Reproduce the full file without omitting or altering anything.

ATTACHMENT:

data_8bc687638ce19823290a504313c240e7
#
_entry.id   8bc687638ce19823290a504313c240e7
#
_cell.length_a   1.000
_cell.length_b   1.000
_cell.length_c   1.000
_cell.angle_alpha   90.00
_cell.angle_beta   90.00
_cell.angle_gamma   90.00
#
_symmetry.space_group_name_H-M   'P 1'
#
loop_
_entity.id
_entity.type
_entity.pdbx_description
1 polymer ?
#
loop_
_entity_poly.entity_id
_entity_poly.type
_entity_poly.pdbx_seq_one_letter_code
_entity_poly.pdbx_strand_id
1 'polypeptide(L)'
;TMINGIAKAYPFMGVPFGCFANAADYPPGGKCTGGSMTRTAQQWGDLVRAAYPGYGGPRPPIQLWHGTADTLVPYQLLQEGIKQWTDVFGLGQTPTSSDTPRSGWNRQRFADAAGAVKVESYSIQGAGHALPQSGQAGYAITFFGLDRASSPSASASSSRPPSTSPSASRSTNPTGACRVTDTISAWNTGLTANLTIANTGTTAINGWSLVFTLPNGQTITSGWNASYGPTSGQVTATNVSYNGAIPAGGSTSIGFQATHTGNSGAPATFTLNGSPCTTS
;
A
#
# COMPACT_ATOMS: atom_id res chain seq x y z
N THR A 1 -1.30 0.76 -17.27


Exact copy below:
data_8bc687638ce19823290a504313c240e7
#
_entry.id   8bc687638ce19823290a504313c240e7
#
_cell.length_a   1.000
_cell.length_b   1.000
_cell.length_c   1.000
_cell.angle_alpha   90.00
_cell.angle_beta   90.00
_cell.angle_gamma   90.00
#
_symmetry.space_group_name_H-M   'P 1'
#
loop_
_entity.id
_entity.type
_entity.pdbx_description
1 polymer ?
#
loop_
_entity_poly.entity_id
_entity_poly.type
_entity_poly.pdbx_seq_one_letter_code
_entity_poly.pdbx_strand_id
1 'polypeptide(L)'
;TMINGIAKAYPFMGVPFGCFANAADYPPGGKCTGGSMTRTAQQWGDLVRAAYPGYGGPRPPIQLWHGTADTLVPYQLLQEGIKQWTDVFGLGQTPTSSDTPRSGWNRQRFADAAGAVKVESYSIQGAGHALPQSGQAGYAITFFGLDRASSPSASASSSRPPSTSPSASRSTNPTGACRVTDTISAWNTGLTANLTIANTGTTAINGWSLVFTLPNGQTITSGWNASYGPTSGQVTATNVSYNGAIPAGGSTSIGFQATHTGNSGAPATFTLNGSPCTTS
;
A
#
# COMPACT_ATOMS: atom_id res chain seq x y z
N THR A 1 -1.30 0.76 -17.27